Cory Turner

Cory Turner reports and edits for the NPR Ed team. He's helped lead several of the team's signature reporting projects, including "The Truth About America's Graduation Rate" (2015), the groundbreaking "School Money" series (2016), "Raising Kings: A Year Of Love And Struggle At Ron Brown College Prep" (2017), and the NPR Life Kit parenting podcast with Sesame Workshop (2019). His year-long investigation with NPR's Chris Arnold, "The Trouble With TEACH Grants" (2018), led the U.S. Department of Education to change the rules of a troubled federal grant program that had unfairly hurt thousands of teachers.

Before coming to NPR Ed, Cory stuck his head inside the mouth of a shark and spent five years as Senior Editor of All Things Considered. His life at NPR began in 2004 with a two-week assignment booking for The Tavis Smiley Show.

In 2000, Cory earned a master's in screenwriting from the University of Southern California and spent several years reading gas meters for the So. Cal. Gas Company. He was only bitten by one dog, a Lhasa Apso, and wrote a bank heist movie you've never seen.

A new report from a government watchdog, first obtained by NPR, says an expanded effort by Congress to forgive the student loans of public servants is remarkably unforgiving.

Congress created the expansion program last year in response to a growing outcry. Thousands of borrowers — nurses, teachers and other public servants — complained that the requirements for the original program were so rigid and poorly communicated that lawmakers needed to step in. But, documents show, even this expansion of the Public Service Loan Forgiveness (PSLF) program isn't working.

The federal Consumer Financial Protection Bureau has a new student loan watchdog, and his appointment is raising questions about who is safeguarding the interests of student borrowers.

Copyright 2019 NPR. To see more, visit https://www.npr.org.

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The first time I stuck my head into the mouth of a great white shark, I did not flinch. In fairness to the shark, named Bruce, he was old. And made of fiberglass, with chipped wooden teeth. That was nine years ago.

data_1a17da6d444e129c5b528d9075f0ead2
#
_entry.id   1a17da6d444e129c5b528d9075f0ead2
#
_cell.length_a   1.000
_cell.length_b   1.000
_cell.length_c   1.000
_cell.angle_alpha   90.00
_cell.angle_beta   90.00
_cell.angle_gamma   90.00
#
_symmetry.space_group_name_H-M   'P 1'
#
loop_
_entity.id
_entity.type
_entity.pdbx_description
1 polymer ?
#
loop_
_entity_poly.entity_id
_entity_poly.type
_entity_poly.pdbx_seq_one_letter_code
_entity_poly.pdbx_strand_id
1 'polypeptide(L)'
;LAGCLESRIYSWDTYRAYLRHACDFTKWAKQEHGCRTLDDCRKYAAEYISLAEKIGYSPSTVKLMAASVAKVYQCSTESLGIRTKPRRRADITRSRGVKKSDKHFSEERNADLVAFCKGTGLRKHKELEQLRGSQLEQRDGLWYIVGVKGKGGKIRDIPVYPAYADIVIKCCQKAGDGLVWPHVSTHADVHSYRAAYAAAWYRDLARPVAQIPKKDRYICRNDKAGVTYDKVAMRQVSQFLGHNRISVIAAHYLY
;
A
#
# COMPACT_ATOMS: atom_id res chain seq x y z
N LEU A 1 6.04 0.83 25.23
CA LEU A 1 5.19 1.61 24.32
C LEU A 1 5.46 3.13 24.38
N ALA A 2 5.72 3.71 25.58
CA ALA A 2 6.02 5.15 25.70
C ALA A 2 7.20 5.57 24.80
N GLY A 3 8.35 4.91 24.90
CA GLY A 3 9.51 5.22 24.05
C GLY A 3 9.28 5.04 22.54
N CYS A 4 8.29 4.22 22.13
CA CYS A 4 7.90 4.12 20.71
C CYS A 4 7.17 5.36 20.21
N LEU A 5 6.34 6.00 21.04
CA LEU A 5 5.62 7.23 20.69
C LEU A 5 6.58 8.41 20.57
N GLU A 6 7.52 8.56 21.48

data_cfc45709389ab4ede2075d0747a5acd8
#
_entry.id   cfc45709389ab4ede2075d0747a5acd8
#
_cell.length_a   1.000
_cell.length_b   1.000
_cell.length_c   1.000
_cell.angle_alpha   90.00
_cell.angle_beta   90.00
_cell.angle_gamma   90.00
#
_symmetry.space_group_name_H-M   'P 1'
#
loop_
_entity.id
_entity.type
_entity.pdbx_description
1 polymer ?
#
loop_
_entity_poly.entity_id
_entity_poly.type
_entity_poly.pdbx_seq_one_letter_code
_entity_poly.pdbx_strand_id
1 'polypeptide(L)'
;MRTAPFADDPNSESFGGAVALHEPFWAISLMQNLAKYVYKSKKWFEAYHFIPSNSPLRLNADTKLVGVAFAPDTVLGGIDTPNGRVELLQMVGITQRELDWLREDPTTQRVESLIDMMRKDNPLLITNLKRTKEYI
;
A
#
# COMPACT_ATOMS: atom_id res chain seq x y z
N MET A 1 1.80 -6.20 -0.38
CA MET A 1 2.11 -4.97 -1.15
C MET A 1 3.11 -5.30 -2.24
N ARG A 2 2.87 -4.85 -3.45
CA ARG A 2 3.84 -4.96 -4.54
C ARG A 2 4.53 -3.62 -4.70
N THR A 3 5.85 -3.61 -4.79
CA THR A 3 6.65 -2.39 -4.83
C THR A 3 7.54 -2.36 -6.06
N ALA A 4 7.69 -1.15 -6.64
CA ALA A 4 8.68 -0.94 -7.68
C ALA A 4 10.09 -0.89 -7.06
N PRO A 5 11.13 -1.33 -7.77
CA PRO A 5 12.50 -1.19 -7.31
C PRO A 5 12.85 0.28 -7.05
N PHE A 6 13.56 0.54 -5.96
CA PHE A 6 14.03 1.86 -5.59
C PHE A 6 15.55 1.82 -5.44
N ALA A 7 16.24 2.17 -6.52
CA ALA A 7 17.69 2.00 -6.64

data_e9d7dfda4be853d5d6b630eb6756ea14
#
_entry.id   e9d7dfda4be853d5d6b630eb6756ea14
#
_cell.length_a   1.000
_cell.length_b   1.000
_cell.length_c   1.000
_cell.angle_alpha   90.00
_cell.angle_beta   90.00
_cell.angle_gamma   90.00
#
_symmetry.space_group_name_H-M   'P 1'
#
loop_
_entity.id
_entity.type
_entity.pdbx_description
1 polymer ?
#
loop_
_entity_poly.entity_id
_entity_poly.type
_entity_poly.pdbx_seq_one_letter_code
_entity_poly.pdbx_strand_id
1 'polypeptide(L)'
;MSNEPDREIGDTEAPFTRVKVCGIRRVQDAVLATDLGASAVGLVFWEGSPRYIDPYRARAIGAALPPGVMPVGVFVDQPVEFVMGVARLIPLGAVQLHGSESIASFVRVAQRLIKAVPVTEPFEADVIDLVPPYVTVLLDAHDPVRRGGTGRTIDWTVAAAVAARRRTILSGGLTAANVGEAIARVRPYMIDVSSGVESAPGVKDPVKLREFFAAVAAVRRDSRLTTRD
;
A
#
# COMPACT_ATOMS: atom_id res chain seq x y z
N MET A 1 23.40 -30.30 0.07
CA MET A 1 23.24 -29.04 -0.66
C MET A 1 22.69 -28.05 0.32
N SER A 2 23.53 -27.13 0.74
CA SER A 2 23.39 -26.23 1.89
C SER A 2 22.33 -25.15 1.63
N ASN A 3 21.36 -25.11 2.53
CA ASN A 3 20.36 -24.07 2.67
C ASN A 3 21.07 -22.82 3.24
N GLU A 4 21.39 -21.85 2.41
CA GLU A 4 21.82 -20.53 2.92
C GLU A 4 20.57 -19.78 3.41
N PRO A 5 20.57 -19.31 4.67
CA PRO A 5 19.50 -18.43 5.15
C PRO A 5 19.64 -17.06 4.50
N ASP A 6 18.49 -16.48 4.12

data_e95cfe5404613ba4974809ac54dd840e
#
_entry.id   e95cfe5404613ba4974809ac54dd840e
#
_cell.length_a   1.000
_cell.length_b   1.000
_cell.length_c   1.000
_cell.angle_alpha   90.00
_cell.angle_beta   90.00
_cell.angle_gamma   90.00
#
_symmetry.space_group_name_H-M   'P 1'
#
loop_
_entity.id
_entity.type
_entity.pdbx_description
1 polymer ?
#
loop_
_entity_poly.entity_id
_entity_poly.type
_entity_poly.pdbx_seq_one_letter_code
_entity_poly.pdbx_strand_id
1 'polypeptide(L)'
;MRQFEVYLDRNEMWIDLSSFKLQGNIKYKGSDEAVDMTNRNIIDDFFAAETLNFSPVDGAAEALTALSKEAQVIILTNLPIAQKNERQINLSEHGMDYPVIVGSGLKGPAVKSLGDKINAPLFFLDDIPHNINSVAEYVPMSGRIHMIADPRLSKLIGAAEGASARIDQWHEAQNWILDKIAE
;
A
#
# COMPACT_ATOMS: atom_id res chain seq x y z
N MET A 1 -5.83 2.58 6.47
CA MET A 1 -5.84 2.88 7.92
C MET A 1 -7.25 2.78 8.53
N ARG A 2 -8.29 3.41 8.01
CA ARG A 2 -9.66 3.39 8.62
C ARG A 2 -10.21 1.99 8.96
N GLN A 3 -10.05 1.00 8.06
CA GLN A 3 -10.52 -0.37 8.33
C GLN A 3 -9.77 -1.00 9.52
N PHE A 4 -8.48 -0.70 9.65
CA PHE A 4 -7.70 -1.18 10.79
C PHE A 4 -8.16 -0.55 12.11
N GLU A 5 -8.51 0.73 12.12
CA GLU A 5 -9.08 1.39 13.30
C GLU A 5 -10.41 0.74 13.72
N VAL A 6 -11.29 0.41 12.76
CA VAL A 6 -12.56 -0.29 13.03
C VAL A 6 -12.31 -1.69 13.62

I found him in a Sun Valley, Calif., junk yard.

A few weeks ago, I did it all again. Same shark. Only this time, I broke a sweat and closed my eyes. Bruce had gotten a makeover. He now has row after row of razor-sharp teeth and a hauntingly deep, fleshy gullet.

Copyright 2019 NPR. To see more, visit https://www.npr.org.

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Roughly 9 million children — nearly 1 in 5 public school students in the U.S. — attend schools that are racially isolated and receive far less money than schools just a few miles away. That's according to a sweeping new review of the nation's most divisive school district borders from EdBuild, a nonprofit that investigates school funding inequities.

This story was adapted from an episode from a Life Kit podcast, Parenting: Raising Awesome Kids.

Are humans born kind?

We both assumed, as parents of young children, that kindness is just something our kids would pick up by osmosis, because we love them. It's a common assumption.

Copyright 2019 NPR. To see more, visit https://www.npr.org.

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Ask Cookie Monster to demonstrate self-control? Sounds like the setup to a joke. The blue, furry monster we grew up with was pure id.

But in recent years, Cookie has evolved as Sesame Workshop has sharpened its focus on social and emotional skills. Research shows that at least half a child's success is determined by those skills. Life Kit: Parenting has been looking at strategies for helping kids learn emotional self-regulation and self-control, so we called in Cookie for help.

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Ask Cookie Monster to demonstrate self-control? Sounds like the setup to a joke. The blue, furry monster we grew up with was pure id.

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